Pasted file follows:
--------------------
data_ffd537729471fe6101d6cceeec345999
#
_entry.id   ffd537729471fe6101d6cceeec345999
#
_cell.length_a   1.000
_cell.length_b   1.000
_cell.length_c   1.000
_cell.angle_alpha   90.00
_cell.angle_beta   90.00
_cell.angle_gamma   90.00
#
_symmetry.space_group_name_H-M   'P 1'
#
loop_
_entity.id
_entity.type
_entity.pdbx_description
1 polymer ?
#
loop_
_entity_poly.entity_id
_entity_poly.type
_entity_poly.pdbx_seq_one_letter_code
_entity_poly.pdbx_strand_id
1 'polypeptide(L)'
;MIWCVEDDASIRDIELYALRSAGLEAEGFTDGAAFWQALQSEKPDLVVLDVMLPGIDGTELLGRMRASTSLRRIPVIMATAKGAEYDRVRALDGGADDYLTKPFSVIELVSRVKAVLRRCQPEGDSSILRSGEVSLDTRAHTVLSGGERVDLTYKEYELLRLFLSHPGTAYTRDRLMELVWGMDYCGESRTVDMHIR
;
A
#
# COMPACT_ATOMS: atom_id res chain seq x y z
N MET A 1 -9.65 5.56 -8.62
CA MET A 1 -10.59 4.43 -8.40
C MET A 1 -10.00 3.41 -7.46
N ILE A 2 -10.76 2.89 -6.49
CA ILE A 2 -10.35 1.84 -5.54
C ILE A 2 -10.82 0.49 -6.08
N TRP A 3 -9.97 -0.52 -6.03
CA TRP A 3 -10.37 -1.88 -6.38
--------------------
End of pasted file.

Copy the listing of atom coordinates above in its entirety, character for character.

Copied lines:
data_ffd537729471fe6101d6cceeec345999
#
_entry.id   ffd537729471fe6101d6cceeec345999
#
_cell.length_a   1.000
_cell.length_b   1.000
_cell.length_c   1.000
_cell.angle_alpha   90.00
_cell.angle_beta   90.00
_cell.angle_gamma   90.00
#
_symmetry.space_group_name_H-M   'P 1'
#
loop_
_entity.id
_entity.type
_entity.pdbx_description
1 polymer ?
#
loop_
_entity_poly.entity_id
_entity_poly.type
_entity_poly.pdbx_seq_one_letter_code
_entity_poly.pdbx_strand_id
1 'polypeptide(L)'
;MIWCVEDDASIRDIELYALRSAGLEAEGFTDGAAFWQALQSEKPDLVVLDVMLPGIDGTELLGRMRASTSLRRIPVIMATAKGAEYDRVRALDGGADDYLTKPFSVIELVSRVKAVLRRCQPEGDSSILRSGEVSLDTRAHTVLSGGERVDLTYKEYELLRLFLSHPGTAYTRDRLMELVWGMDYCGESRTVDMHIR
;
A
#
# COMPACT_ATOMS: atom_id res chain seq x y z
N MET A 1 -9.65 5.56 -8.62
CA MET A 1 -10.59 4.43 -8.40
C MET A 1 -10.00 3.41 -7.46
N ILE A 2 -10.76 2.89 -6.49
CA ILE A 2 -10.35 1.84 -5.54
C ILE A 2 -10.82 0.49 -6.08
N TRP A 3 -9.97 -0.52 -6.03
CA TRP A 3 -10.37 -1.88 -6.38